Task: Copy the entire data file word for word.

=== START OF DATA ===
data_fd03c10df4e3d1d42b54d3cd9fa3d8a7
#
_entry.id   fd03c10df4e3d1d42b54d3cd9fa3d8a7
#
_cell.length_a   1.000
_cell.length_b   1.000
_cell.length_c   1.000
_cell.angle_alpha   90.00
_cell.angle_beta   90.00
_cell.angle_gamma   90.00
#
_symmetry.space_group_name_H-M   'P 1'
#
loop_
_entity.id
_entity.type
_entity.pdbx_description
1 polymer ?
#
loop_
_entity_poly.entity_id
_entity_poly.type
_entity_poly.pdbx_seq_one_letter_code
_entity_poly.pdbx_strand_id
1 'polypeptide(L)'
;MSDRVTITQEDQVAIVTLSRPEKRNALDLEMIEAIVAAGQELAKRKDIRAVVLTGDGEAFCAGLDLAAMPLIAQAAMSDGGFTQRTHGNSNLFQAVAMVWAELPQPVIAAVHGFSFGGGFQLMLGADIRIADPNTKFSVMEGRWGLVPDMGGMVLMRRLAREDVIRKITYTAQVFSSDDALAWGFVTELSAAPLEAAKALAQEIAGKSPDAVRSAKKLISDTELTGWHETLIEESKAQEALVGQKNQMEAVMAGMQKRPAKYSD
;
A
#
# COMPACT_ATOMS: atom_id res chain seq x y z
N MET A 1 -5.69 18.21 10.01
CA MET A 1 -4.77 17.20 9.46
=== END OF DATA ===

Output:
data_fd03c10df4e3d1d42b54d3cd9fa3d8a7
#
_entry.id   fd03c10df4e3d1d42b54d3cd9fa3d8a7
#
_cell.length_a   1.000
_cell.length_b   1.000
_cell.length_c   1.000
_cell.angle_alpha   90.00
_cell.angle_beta   90.00
_cell.angle_gamma   90.00
#
_symmetry.space_group_name_H-M   'P 1'
#
loop_
_entity.id
_entity.type
_entity.pdbx_description
1 polymer ?
#
loop_
_entity_poly.entity_id
_entity_poly.type
_entity_poly.pdbx_seq_one_letter_code
_entity_poly.pdbx_strand_id
1 'polypeptide(L)'
;MSDRVTITQEDQVAIVTLSRPEKRNALDLEMIEAIVAAGQELAKRKDIRAVVLTGDGEAFCAGLDLAAMPLIAQAAMSDGGFTQRTHGNSNLFQAVAMVWAELPQPVIAAVHGFSFGGGFQLMLGADIRIADPNTKFSVMEGRWGLVPDMGGMVLMRRLAREDVIRKITYTAQVFSSDDALAWGFVTELSAAPLEAAKALAQEIAGKSPDAVRSAKKLISDTELTGWHETLIEESKAQEALVGQKNQMEAVMAGMQKRPAKYSD
;
A
#
# COMPACT_ATOMS: atom_id res chain seq x y z
N MET A 1 -5.69 18.21 10.01
CA MET A 1 -4.77 17.20 9.46